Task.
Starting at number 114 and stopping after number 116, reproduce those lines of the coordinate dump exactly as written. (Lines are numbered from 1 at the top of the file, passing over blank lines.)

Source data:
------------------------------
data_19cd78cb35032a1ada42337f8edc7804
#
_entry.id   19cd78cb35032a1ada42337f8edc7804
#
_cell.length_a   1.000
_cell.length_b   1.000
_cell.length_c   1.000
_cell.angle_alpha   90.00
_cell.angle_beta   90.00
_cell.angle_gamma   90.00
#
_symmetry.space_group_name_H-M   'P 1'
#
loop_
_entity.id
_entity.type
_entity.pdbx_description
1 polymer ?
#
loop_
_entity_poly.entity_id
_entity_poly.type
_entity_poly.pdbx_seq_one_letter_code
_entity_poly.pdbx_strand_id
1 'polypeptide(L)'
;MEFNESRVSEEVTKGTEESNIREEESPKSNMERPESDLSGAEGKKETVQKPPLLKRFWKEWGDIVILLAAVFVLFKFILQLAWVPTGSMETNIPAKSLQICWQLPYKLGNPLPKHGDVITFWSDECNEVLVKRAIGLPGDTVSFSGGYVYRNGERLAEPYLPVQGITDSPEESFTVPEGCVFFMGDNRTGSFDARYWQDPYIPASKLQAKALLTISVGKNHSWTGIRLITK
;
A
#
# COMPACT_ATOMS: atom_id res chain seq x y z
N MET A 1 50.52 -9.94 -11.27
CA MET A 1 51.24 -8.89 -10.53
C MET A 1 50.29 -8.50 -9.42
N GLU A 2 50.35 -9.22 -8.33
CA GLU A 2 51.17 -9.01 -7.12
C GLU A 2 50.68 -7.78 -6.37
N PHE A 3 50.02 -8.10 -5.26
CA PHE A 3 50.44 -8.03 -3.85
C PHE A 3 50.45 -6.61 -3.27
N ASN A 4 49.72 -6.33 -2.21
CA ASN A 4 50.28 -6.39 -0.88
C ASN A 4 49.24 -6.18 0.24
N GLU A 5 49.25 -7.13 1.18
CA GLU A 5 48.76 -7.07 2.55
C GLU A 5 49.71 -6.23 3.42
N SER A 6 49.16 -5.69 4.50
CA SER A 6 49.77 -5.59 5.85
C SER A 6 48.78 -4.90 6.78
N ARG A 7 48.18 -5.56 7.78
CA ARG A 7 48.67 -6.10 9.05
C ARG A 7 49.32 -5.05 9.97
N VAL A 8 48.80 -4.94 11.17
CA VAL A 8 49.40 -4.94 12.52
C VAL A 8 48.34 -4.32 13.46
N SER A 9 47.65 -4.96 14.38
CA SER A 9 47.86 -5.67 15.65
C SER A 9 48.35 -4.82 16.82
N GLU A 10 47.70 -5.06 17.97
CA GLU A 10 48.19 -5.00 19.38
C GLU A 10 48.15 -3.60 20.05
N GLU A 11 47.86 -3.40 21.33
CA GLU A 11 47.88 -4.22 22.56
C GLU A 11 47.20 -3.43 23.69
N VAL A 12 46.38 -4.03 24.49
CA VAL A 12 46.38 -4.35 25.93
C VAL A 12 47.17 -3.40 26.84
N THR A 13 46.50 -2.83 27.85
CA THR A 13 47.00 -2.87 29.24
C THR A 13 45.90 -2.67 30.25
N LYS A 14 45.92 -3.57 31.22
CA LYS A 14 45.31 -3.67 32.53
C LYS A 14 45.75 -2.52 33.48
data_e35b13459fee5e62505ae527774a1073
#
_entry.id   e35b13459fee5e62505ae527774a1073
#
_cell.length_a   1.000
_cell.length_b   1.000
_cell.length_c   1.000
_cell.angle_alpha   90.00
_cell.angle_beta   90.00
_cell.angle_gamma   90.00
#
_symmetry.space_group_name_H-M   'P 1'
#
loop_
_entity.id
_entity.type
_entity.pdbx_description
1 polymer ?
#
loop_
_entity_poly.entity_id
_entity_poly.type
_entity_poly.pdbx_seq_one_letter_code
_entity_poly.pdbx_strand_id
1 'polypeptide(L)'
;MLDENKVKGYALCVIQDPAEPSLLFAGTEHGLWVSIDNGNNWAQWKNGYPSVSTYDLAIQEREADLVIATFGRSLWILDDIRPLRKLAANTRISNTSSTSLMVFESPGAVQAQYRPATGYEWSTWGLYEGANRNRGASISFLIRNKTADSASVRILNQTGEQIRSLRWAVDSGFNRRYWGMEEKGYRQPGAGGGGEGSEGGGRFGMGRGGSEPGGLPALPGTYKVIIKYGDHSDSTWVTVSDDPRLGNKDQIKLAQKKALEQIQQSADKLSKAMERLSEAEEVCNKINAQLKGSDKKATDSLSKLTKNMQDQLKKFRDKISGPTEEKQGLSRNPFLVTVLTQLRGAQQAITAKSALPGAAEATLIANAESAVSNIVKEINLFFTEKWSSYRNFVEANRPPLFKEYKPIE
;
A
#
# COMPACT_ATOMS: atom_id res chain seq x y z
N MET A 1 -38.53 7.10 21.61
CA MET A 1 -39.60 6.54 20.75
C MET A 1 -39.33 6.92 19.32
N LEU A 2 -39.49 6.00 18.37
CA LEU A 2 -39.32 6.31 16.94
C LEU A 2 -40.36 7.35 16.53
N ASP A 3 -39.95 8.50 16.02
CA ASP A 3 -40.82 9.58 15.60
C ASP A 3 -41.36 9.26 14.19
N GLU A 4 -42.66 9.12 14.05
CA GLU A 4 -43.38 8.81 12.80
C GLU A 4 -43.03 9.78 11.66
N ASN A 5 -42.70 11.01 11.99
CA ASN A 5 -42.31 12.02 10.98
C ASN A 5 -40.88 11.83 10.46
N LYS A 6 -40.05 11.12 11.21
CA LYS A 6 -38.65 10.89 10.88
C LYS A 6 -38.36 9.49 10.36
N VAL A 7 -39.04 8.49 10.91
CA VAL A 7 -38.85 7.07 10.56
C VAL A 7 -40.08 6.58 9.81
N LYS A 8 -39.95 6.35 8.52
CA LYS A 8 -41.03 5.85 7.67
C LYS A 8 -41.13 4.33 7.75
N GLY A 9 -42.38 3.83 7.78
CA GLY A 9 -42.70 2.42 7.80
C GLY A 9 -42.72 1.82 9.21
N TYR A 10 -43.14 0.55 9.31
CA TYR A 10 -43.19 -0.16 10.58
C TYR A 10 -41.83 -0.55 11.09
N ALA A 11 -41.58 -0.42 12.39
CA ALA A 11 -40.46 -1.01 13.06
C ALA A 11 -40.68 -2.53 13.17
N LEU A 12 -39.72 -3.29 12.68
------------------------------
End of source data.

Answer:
C GLU A 4 -43.03 9.78 11.66
N ASN A 5 -42.70 11.01 11.99
CA ASN A 5 -42.31 12.02 10.98